|Amy Kowalczuk (Sandra) - Nick Dyball (Jamie)|
Written by Jonathan Harvey - Directed by Jarrad West
Set designed by Isaac Riley - Lighting designed by Roni Wilkinson
Sound designed by Nathan Patrech - Costumes designed by Emma Batchelor.
Presented by Everyman Theatre – ACT HUB - 5th – 15th October.
Reviewed by Bill Stephens
|Liam Prichard (Ste) - Nick Dyball (Jamie)|
ACTHUB is rapidly gaining a reputation as the go-to place in Canberra to see interesting plays featuring talented actors in excellent productions. “Beautiful Thing” is an excellent example of why this is the case.
Premiered in 1993 this perceptive play was written at a time when the age of consent for homosexual sex was still 21. It follows the lives of single mother, Sandra and her 15 year-old son Jamie, who live in a housing estate in southeast London. Jamie is uncommunicative and unco-operative and refuses to go to school, despite the best efforts of Sandra or her current boyfriend, Tony, to make him.
|Colin Giles (Tony) - Nick Dyball (Tony) - Amy Kowalczuk (Sandra|
Their neighbours include Leah, who lives next door and is besotted with Mamma Cass; and another boy, Ste, who lives with his abusive father. When Jamie and Ste begin to realise that their relationship is more that ‘just friends’ it sets off a chain of events which force all involved to re-examine and re-evaluate their deepest feelings.
Isaac Riley’s attractive transverse setting provides a cheerful environment for the action. Representing the courtyard of a modern housing estate, with colourful potted flowers around the perimeter separating audience from the acting area, three brightly coloured doors indicating the entrances to the various apartments and Jamie’s bedroom situated at the far end of the acting area, it immediately sets the tone for the play.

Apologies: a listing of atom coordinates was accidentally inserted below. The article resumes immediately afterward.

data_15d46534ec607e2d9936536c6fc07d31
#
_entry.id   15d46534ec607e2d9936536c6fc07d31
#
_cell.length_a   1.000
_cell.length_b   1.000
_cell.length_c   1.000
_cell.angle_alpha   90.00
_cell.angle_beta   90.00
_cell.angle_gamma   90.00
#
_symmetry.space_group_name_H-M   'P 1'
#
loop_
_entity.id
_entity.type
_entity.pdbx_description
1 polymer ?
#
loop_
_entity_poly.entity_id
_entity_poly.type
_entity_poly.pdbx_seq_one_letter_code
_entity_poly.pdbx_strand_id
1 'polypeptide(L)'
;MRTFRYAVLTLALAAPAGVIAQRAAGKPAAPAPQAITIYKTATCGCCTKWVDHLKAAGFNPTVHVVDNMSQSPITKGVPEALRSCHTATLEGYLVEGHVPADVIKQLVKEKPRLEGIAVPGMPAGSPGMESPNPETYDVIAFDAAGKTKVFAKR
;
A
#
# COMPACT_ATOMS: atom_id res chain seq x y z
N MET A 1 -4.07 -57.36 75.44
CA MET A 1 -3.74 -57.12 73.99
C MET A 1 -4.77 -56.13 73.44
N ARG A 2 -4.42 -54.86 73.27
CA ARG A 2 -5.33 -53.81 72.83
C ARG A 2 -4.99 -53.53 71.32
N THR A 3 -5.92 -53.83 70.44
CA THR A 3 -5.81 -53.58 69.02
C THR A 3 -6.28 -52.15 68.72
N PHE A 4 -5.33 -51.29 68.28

As Jamie’s mother, Sandra, Amy Kowalczuk dominates the action, creating a fascinating portrait of an openly confident career woman who is hiding her own deep insecurities behind a brittle exterior as she battles to build a life for herself and her son.
Aided by Emma Batchelor’s carefully chosen tacky-chic wardrobe which signals that Sandra is unlikely to ever rise above her present job as a bar manager, Kowalczuk’s depiction of a strong woman unravelling, as her outward confidence begins to desert her under the threat of circumstances she can’t control, is mesmerising in its detail and execution, climaxing in a brilliantly staged physical attack on the person she loves most.
|Amy Kowalczuk (Sandra) - Colin Giles (Tony)|
Colin Giles also impresses with his carefully modulated performance as Sandra’s charming but ineffectual boyfriend, Tony, who Sandra begins to suspect may also have designs on Jamie. Liv Boddington is outstanding as the annoying neighbour, Leah, creating an appealing characterisation as the misfit with a heart of gold.
But it is Nick Dyball, as the rebellious teenager, Jamie, and Liam Prichard as the object of his affection, Ste , who carry the weight of the play, and under the tactful, elegant direction of Jarrad West, both give such delicate, committed depictions of their growing relationship, that the charming denouement that ends the play feels inevitable and deeply moving.
Images by Janelle McMenamin/ Michael Moore